Ontario Legal aid is officially available across the province, to lower-income people for a variety of legal problems, including criminal matters, family disputes, immigration and refugee hearings and poverty law issues such as landlord/tenant disputes and employment insurance.
Every Ontario resident and, in certain cases, non-residents requiring legal assistance can apply. Eligibility is based on financial need and the type of case. The applicant may pay nothing or a portion of the costs of the legal aid, depending on their financial situation. Once approved, a legal aid certificate entitles a person to retain the lawyer of their choice. The lawyer's fees are then paid by Legal Aid Ontario.
Legal Aid Ontario issues a legal aid certificate to people who are financially and legally eligible and need a lawyer. This certificate is like a “voucher” for legal services. You can use it to “pay” for a lawyer to represent you for a certain number of hours.
Alberta legal aid covers all indictable criminal offences, and summary conviction offences where there is a likelihood of incarceration, loss of livelihood or unusual circumstances. Civil coverage is provided in a wide range of cases.
The Commission des services juridiques is the agency responsible for ensuring that legal aid is provided to any eligible person who applies for it.
For information regarding eligibility for legal aid, contact the Legal Aid Office closest to where you live. Quebec Legal Aid will not confirm whether you are eligible over the phone or on the Internet
Legal Aid New Brunswick (NBLASC) provides legal assistance to low income individuals for certain family and criminal matters.
Applicant must be financially eligible to obtain Legal Aid for trials.
Applications for Legal Aid are completed by the applicant in the Legal Aid office
The Legal Aid Commission ensures that persons with limited financial means have access to legal counsel. Link lists offices and types of legal matters covered by legal aid.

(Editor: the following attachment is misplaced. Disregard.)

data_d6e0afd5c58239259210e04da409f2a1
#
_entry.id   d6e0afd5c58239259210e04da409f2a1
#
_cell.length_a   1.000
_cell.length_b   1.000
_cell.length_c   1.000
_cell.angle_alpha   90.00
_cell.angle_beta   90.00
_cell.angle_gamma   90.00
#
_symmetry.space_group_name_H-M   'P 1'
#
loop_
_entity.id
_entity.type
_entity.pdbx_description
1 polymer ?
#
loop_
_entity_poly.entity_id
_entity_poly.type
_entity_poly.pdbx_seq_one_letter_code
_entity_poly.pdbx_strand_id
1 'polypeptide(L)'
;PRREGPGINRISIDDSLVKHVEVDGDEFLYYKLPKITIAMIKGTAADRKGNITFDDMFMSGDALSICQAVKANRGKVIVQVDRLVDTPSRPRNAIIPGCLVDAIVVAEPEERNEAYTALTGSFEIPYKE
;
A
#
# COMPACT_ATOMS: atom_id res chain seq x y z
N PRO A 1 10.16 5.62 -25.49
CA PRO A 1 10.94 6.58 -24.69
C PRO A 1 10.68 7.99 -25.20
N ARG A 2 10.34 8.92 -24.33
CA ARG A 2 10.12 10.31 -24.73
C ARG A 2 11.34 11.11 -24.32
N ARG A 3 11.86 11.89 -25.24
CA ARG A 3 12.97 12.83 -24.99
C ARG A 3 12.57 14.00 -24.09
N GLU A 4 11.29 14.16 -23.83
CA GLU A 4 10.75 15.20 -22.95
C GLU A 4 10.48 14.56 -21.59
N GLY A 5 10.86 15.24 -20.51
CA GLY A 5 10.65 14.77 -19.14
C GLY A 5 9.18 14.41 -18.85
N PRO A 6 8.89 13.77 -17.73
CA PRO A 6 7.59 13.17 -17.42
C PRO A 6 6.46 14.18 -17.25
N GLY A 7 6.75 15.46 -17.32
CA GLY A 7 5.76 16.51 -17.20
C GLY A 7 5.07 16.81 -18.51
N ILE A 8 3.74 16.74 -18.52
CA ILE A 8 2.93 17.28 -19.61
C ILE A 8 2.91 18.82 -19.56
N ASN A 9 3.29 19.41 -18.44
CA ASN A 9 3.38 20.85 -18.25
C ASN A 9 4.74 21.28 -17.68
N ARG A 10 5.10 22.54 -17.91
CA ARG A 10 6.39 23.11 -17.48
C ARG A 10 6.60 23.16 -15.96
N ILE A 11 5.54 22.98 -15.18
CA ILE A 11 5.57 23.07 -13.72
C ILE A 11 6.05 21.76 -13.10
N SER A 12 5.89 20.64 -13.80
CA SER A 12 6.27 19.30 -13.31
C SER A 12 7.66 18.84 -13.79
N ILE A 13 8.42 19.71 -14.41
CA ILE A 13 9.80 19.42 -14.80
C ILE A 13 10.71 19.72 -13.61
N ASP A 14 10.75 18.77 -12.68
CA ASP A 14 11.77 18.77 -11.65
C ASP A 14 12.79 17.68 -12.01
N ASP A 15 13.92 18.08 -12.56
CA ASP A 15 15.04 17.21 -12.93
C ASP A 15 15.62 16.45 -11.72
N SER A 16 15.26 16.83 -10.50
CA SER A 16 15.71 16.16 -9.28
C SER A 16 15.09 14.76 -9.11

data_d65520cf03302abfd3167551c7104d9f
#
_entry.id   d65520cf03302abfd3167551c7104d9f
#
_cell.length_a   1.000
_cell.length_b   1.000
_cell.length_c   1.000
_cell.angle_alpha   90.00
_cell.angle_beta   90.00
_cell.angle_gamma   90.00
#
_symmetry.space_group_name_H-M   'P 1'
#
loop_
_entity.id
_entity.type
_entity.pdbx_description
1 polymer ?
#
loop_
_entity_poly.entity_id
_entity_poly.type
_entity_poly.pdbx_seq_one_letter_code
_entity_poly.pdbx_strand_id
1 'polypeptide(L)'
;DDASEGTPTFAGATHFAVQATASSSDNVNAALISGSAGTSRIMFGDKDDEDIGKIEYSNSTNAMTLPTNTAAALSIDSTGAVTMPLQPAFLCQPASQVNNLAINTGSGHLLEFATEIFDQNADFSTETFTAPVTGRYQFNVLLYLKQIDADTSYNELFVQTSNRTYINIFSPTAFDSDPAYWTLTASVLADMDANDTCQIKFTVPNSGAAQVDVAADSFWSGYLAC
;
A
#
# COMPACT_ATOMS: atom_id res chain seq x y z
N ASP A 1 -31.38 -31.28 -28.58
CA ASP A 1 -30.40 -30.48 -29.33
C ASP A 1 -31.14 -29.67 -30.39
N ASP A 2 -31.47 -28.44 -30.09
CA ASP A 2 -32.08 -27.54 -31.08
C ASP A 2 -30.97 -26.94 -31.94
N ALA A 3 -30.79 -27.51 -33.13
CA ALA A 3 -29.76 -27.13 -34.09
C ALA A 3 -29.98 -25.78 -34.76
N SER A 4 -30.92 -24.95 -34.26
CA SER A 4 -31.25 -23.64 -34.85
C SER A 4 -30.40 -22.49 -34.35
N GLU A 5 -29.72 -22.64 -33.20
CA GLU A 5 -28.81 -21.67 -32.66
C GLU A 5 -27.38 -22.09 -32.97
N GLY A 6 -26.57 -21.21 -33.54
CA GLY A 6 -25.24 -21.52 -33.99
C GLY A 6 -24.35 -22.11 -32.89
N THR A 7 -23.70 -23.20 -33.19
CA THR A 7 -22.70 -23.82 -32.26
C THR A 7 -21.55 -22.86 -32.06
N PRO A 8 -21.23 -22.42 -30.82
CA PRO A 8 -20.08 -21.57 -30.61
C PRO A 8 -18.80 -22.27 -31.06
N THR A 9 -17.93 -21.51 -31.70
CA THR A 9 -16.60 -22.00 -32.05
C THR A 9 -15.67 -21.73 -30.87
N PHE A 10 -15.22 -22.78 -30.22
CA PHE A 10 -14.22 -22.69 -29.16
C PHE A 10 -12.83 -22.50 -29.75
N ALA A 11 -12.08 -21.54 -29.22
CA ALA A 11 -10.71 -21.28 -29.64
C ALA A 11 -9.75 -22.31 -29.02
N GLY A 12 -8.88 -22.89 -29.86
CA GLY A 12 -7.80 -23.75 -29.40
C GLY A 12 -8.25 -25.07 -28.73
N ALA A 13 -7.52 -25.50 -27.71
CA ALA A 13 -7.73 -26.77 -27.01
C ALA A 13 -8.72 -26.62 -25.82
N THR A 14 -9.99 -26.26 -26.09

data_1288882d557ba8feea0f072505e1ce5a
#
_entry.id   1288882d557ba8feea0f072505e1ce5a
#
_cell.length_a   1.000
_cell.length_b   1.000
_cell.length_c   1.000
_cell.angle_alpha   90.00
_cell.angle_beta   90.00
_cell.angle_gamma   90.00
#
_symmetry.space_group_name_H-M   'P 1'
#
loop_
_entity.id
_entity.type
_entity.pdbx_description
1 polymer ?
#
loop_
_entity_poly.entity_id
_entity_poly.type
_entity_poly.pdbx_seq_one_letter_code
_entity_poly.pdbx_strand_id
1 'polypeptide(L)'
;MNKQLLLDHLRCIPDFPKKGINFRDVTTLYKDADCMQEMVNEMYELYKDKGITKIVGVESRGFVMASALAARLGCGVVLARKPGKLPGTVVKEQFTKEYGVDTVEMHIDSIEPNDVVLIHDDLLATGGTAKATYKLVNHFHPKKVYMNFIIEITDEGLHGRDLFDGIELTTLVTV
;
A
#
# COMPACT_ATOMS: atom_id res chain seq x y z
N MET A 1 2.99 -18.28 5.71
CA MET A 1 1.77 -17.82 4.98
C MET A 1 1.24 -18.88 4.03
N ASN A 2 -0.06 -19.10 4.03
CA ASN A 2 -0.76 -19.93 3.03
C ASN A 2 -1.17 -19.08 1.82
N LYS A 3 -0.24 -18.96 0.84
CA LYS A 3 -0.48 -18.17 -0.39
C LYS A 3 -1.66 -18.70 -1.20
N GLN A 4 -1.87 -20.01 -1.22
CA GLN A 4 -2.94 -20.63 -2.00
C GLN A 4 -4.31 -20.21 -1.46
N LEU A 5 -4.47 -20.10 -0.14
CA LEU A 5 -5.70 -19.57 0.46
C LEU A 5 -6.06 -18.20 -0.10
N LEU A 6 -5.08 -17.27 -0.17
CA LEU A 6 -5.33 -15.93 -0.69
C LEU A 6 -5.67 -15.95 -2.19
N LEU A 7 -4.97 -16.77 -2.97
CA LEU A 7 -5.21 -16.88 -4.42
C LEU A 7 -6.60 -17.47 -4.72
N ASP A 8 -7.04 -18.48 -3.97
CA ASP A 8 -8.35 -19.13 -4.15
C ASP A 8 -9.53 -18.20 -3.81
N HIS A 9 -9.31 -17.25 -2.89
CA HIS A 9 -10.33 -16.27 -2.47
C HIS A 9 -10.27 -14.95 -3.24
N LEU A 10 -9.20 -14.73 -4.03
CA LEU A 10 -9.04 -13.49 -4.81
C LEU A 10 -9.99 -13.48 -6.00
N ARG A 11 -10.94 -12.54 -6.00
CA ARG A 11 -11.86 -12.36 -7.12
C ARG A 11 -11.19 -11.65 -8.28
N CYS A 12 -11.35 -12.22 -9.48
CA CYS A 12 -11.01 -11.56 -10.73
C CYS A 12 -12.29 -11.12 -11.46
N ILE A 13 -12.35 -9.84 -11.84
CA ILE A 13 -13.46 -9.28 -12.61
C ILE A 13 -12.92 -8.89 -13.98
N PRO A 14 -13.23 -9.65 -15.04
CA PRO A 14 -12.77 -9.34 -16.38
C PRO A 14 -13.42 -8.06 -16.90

Nova Scotia Legal Aid has thirteen community-based law offices, as well as the Halifax/Dartmouth Metro Community Law Clinic, which operates independently.
Legal services are provided if you have a legal problem in family law (including child protection), criminal law or social justice.
Legal Services Society of British Columbia Legal aid is when the Legal Services Society (LSS) pay for a lawyer to represent you in court. LSS is an independent, non-profit organization that provides legal help for people in B.C.
There are 34 communities offices in BC where you can apply for legal aid and get legal information.
Criminal and family legal aid services are provided under the Prince Edward Island Legal Aid Program.
Eligibility for legal assistance is determined by a flexible means test.
For those who qualify, Legal Aid Manitoba helps:
Legal Aid Manitoba does not handle real estate transactions, property divisions, wills and estates, corporate and commercial matters, or civil litigation matters such as people suing each other.
Legal Aid Saskatchewan provides legal services to persons and organizations in respect of civil and criminal matters where those persons are financially unable to secure those services from their own resources. Legal Aid Saskatchewan currently has 15 Legal Aid Offices across Saskatchewan. For help call:
The Legal Services Board is responsible for ensuring that all eligible persons in the Northwest Territories receive legal services.
The Board follows prescribed guidelines for determining if a person is eligible. The Board oversees the operations of legal aid clinics situated in every administrative region of the NWT.
YLSS is Yukon's legal aid service provider. If you need a lawyer, but cannot afford to pay, they may be able to help by providing a lawyer at no cost or at a very low cost to you.
YLSS is here to ensure that low-income individuals living in the Yukon have access to justice by providing quality legal aid services and by supporting other Yukon justice programs helping low-income individuals.
LSB’s regional legal aid clinics are located in Cambridge Bay (Kitikmeot Law Centre), Rankin Inlet (Kivalliq Legal Services), and Iqaluit (Maliiganik Tukisiiniakvik).
Each clinic is staffed by a complement of family and criminal lawyers, administrative support, and court workers.
Court workers are based both within the clinics and in the communities
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